The Myth Of The Single State Practitioner1
Del O’Roark, Loss Prevention Consultant, Lawyers Mutual Insurance Company of Kentucky
Thanks to modern communications you never need to be out of contact with the office or your clients. Sitting in the airport in Nashville it's easy to call clients in Bowling Green on your cell phone. On vacation in Florida the fax machine and e-mail will keep you supplied with the information you need to advise clients in Lexington. Investigating a matter in Tennessee, interviewing witnesses in Indiana, and negotiating a settlement in Ohio or West Virginia are things Kentucky lawyers often do in matters that cross state lines. Is there anything wrong with this? After all, you are a member of the KBA in good standing.
The whole area of unauthorized practice of law (UPL) is murky, but nowhere as much as when practicing a matter takes you across jurisdictional lines – federal and state. In all the examples the Kentucky lawyer is practicing law, but not in Kentucky. Is the lawyer violating Kentucky RPC 5.5 Unauthorized Practice of Law2 and the UPL laws of those states if not a bar member? With modern technology crossing state lines can be actual or virtual. For UPL purposes when does a lawyer "cross" jurisdictional lines into another state? With a telephone call? An e-mail message? Faxed documents? Or does it take physical presence in the other state?
If you've read this far, you may be wondering what's the big deal here. We all know that lawyers everyday for years have done these things and the sky has not fallen. What has happened is an unusual California case that electrified the issue of cross-border practice. This case brought into bold relief the point that few lawyers are single state practitioners anymore. Private practitioners often represent interstate clients or in-state clients with interstate legal matters. This has long been true for employed lawyers. These matters can be multistate and multijurisdictional. Archaic UPL rules simply do not do justice to the realities of modern interstate practice. This article uses the California case to illustrate the professional responsibility issues and provides an overview of the UPL factors you should consider when crossing the border.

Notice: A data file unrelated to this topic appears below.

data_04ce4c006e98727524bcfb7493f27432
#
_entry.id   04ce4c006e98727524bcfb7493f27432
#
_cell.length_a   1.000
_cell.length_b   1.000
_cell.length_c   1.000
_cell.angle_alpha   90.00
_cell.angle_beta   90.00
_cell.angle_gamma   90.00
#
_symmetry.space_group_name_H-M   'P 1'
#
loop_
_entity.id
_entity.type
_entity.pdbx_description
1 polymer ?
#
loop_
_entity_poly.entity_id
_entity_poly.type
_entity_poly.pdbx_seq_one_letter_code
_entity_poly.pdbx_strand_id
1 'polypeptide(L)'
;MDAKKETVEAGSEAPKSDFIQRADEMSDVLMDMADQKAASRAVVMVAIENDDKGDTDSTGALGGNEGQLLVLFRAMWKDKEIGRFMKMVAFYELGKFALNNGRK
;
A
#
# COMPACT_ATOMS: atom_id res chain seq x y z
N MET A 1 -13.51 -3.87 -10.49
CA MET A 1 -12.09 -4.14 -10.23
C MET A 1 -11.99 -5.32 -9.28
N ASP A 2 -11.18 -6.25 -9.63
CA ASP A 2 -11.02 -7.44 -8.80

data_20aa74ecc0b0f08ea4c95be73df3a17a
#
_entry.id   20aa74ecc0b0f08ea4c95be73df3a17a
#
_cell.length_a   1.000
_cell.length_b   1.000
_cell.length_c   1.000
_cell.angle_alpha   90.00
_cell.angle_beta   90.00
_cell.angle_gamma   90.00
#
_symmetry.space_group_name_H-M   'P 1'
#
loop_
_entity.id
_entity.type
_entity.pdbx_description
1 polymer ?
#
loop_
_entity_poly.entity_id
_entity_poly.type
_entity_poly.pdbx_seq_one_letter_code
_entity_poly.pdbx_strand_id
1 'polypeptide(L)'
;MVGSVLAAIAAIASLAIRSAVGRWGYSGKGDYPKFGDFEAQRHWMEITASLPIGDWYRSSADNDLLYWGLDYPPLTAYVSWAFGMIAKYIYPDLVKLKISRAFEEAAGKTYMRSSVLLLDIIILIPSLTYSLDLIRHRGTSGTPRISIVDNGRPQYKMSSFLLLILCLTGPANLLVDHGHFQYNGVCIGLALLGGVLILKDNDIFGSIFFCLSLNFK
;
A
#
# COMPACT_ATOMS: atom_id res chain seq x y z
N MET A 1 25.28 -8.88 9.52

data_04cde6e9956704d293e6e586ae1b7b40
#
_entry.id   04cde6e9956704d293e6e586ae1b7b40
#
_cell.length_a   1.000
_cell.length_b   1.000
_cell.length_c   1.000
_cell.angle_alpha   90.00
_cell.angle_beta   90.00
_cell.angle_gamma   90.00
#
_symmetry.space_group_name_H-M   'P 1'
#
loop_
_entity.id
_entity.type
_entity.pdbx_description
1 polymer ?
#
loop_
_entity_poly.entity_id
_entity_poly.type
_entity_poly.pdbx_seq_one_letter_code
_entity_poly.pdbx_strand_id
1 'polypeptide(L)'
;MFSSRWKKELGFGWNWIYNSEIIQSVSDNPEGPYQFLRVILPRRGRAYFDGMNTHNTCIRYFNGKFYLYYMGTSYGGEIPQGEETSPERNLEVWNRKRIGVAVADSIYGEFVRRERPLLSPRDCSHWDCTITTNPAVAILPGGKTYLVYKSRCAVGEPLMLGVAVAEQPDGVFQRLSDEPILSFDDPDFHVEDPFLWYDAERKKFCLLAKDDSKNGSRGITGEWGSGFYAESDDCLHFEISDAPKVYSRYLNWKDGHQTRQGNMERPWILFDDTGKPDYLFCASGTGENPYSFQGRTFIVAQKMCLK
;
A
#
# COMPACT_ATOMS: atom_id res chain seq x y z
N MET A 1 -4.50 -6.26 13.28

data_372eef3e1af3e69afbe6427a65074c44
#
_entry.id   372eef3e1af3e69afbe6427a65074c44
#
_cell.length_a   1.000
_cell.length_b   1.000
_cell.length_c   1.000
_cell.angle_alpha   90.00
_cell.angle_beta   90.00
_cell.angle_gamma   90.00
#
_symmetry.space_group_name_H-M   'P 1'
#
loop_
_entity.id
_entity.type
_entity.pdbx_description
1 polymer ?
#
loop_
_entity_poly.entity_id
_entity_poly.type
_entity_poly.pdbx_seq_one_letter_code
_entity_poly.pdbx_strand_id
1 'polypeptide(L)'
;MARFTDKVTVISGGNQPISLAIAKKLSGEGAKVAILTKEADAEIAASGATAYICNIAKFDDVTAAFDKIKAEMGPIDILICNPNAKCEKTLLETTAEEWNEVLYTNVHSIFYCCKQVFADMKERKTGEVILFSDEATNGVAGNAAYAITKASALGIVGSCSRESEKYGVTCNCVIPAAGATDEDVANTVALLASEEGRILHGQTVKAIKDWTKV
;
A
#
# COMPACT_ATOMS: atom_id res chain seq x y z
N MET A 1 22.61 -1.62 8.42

The Geographical Setting
A California software company, ESQ, had contract claims against Tandem Computers, also a California based company. The contract expressly provided that California law governed its terms. ESQ representatives, while in New York, retained the New York Birbrower firm to investigate and prosecute these claims. No lawyer in the Birbrower firm was admitted to practice in California.
Birbrower lawyers traveled to California in 1992 to meet with ESQ accountants and discuss the dispute and case strategy with ESQ. Over a two day period the lawyers met four or five times with Tandem representatives to negotiate and make a demand for settlement. In March 1993 Birbrower lawyers traveled to California to interview potential arbitrators and work on the case. In August 1993 Birbrower lawyers again traveled to California to assist in settling the claims. They met with ESQ and Tandem representatives, gave ESQ legal advice, and recommended that ESQ not accept Tandem's settlement offer. ESQ subsequently settled with Tandem and in 1994 sued Birbrower for malpractice. Birbrower counterclaimed for fees for the work done in New York and California. ESQ defended on the basis that Birbrower engaged in the unauthorized practice of law in California causing the fee agreement to be unenforceable.
The California Supreme Court's Decision
California law provides "No person shall practice law in California unless the person is an active member of the State Bar." The Court easily found that Birbrower's activities while physically present in California were the practice of law. The hard question in applying the UPL law is what does "in California" mean. The Court reasoned:
Based on this analysis the Court found that Birbrower engaged in UPL in California and could not recover on its fee contract with ESQ for any legal services rendered in California, but might be able to recover for fees earned in New York.